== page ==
The most frequent adverse events (AEs) were fatigue (44.4%), diarrhea (33.3%), hypothyroidism (33.3%), constipation (30.6%), dry mouth (27.8%), anorexia (25.0%), headache (25.0%), hypertension (25.0%), hyponatremia (25.0%) and oral mucositis (25.0%). Grade 3/4 treatment-related AEs were aspartate aminotransferase (AST) increase (8.3%), hyponatremia (8.3%), gamma-glutamyl transferase increase (5.6%), lipase increase (5.6%), oral mucositis (5.6%), alanine transaminase/AST increase (2.8%), bilirubin increase (2.8%) and hypertension (2.8%). Dose reductions occurred in 47.2% of patients, and AEs leading to discontinuation occurred in 25.0% of patients.
“Treatment options for patients with metastatic head and neck squamous cell carcinoma are limited, leaving a critical unmet need for this community,” said Vicki L. Goodman, M.D., Executive Vice President, Product Development & Medical Affairs, and Chief Medical Officer, Exelixis.
“These data support the further development of a combination regimen of cabozantinib and an immune checkpoint inhibitor in patients with metastatic head and neck carcinoma and we are pleased to share these data at ASCO. Through our research, including our investigator-sponsored trials program, we continue to advance toward our goal of bringing new treatment options to people with difficult-to-treat cancers,” Goodman concluded.
In the U.S. cabozantinib is approved for the treatment of patients with advanced renal cell carcinoma (RCC), for hepatocellular carcinoma (HCC) who have been previously treated with sorafenib (Nexavar®; Bayer); and for patients with advanced RCC as a first-line treatment in combination with nivolumab (Opdivo®; Bristol-Myers Squibb) as well as for adult and pediatric patients 12 years of age and older with locally advanced or metastatic differentiated thyroid cancer (DTC) that has progressed following prior vascular endothelial growth factor receptor (VEGFR)-targeted therapy and who are radioactive iodine-refractory or ineligible.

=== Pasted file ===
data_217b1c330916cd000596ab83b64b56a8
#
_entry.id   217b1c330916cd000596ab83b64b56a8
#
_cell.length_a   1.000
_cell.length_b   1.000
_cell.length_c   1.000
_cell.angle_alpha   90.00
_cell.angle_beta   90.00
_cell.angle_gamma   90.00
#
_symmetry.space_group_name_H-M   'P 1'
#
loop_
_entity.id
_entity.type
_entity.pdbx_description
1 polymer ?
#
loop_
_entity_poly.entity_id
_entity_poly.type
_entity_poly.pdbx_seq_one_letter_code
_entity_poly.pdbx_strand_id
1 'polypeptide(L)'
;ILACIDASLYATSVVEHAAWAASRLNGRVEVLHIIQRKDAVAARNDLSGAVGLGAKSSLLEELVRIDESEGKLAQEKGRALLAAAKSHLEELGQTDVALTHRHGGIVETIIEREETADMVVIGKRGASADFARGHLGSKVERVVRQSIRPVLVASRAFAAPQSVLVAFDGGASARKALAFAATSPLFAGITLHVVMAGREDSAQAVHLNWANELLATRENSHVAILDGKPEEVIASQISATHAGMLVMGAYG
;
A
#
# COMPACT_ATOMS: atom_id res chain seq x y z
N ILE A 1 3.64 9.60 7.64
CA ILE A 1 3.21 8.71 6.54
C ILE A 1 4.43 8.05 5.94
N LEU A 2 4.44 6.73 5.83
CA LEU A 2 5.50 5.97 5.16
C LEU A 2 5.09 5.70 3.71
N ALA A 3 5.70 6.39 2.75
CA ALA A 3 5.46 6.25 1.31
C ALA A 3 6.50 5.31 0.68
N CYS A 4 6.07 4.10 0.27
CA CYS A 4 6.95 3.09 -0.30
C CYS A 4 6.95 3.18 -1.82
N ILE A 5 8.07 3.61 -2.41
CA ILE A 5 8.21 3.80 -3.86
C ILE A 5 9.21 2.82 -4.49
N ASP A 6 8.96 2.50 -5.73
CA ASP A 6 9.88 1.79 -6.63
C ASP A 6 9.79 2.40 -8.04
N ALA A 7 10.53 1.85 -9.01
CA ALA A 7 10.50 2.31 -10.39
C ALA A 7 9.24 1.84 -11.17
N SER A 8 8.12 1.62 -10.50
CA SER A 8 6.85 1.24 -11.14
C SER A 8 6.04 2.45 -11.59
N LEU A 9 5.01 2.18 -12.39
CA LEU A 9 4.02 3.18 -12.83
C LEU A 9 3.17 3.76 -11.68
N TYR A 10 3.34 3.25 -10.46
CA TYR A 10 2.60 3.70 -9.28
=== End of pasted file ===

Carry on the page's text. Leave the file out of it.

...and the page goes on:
The drug is not indicated as a treatment for recurrent or metastatic HNSCC.
Pembrolizumab & Cabozantinib in Patients With Head and Neck Squamous Cell Cancer – NCT03468218
Highlights of prescribing information
Cabozantinib (Cabometyx®; Exelixis)[Prescribing information]
Pembrolizumab (Keytruda®; Merck & Co.)[Prescribing Information]
Sorafenib (Nexavar®; Bayer) [Precscribing Information]
Nivolumab (Opdivo®; Bristol-Myers Squibb)[Prescribing Information]
 Saba NF, Ekpenyong A, McCook-Veal A, Patel M, Schmitt NC, Stokes WA, Bates JA, et al. A phase II trial of pembrolizumab and cabozantinib in patients (pts) with recurrent metastatic head and neck squamous cell carcinoma (RMHNSCC). J Clin Oncol 40, 2022 (suppl 16; abstr 6008) | DOI 10.1200/JCO.2022.40.16_suppl.6008
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 Head and neck cancers. National Cancer Institute. Online. Last accessed on June 4, 2022
 Beckham, TH, Leeman, JE, Xie, P, et al. Long-term survival in patients with metastatic head and neck squamous cell carcinoma treated with metastasis-directed therapy. Br J Cancer. November 2019;121(11):897-903.
Featured image: Attendees during the day at the American Society of Clinical Oncology (ASCO). Courtesy: 2017 – 2022 ASCO/Scott Morgan. Used with permission.